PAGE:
Saturday, September 6, 2008

Identity Theft

My phone rang at twenty minutes after midnight earlier this week. Of course, I was sound asleep so it took a few rings before my brain could interpret the sound and direct my hand to pick up the receiver. When I realized it was the phone, my first thought was Oh, my God, someone has died.

Instead of my mother, the normal bearer of sad tidings, I heard a recorded voice say, “This is Excel Bank, and we are notifying you that your debit card has been suspended. To speak to a representative about this matter …” OK. I’ve been awakened out of a sound sleep and I think someone has stolen my identity and ransacked my checking account. Then the practical side of my brain reminds me that my friend Arlene at Excel Bank would never call me in the middle of the night, so I hung up the phone.

The next day, the big news story is about the deluge of calls to everyone in Sedalia with an 826 prefix. Some of the people who received the calls were not, and had never been, Excel Bank customers. The scam artists even called the sheriff at his home and the Sedalia Police Department. Had I followed the directions, I would have been instructed to key in my account and pin number.

Ten years ago, I might have been tricked into giving someone sensitive information over the phone or on the Internet, but now I’ve learned to ignore urgent email requests about problems with various accounts—Amazon, E-Bay, bank, etc. I never click on “You Won! You are our 1,000,000th Customer” or “You won the Canadian lottery!”

When Jim and I first used the ATM, I could never remember the assigned number so he always had to key it in. Several years later, when he was in the early stages of dementia, Jim couldn’t consistently remember the secret number. One day I was at work and a teller at the bank called.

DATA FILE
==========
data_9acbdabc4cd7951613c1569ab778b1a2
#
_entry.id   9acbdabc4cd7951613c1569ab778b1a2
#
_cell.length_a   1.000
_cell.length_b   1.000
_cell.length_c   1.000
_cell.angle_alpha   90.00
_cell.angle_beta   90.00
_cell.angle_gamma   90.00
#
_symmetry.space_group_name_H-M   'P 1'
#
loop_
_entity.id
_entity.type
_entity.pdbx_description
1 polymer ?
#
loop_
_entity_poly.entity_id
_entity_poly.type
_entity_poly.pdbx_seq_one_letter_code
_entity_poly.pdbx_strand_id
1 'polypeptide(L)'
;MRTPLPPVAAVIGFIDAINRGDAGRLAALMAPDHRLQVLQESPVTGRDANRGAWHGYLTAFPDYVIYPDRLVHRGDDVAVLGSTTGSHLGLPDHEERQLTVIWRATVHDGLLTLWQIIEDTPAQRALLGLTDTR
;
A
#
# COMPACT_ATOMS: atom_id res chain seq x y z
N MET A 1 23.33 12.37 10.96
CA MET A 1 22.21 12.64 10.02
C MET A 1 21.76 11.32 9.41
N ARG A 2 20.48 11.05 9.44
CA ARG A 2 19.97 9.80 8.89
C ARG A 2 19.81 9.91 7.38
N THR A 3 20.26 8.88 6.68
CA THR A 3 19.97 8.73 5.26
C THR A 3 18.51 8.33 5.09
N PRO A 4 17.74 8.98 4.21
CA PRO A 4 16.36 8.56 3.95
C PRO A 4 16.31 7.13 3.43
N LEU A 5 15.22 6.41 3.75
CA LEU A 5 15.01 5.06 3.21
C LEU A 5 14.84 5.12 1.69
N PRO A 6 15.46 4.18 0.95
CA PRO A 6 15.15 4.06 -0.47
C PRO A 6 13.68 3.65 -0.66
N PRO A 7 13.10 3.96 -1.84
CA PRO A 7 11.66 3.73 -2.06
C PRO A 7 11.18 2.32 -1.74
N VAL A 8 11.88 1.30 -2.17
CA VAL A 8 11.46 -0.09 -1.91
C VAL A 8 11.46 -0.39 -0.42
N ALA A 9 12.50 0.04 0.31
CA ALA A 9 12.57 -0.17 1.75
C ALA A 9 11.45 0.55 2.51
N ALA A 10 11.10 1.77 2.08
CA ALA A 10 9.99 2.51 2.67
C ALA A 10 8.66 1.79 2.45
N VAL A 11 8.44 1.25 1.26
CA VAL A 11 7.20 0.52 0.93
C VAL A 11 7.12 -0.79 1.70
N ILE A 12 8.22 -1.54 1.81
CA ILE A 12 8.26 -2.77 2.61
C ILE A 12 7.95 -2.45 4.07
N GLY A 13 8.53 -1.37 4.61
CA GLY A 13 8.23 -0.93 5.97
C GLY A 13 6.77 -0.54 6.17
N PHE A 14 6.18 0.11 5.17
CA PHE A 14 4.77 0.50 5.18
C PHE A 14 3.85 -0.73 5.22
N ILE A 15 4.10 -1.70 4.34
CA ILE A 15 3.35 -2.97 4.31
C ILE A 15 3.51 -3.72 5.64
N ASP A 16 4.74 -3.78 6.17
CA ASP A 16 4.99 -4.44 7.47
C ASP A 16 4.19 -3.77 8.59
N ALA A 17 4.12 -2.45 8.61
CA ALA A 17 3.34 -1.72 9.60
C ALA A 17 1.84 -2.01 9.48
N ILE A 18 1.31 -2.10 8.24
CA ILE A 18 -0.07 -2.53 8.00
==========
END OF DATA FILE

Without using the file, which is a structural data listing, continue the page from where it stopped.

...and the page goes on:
“There’s a man at the drive-up window who says he’s your husband. He tried to get money out of your account at the ATM, but couldn’t remember the pin number.”

“Did he want $30?” I asked. Jim always withdrew exactly $30 and that amount would be verification of his identity as far as I was concerned.

“Yes, he did. We had him send in his driver’s license, and then couldn’t decide if it was really him.”

“Oh, it’s Jim. Go ahead and give him the money.” The teller thought someone had stolen Jim’s identity. In reality, Jim was losing his identity to dementia—one memory, one skill, at a time.

Our identities are our most important possession because it is a mirror of our inner selves and values. When someone steals an identity, they have already demonstrated a flawed character. I don’t want to be bilked out of my hard earned money by a thief. Still, I would much rather lose dollars than my identity.

1 comment:

Anonymous said...

Great blog. My dad has Alzheimer's. I know how you feel about identity theft. Thanks.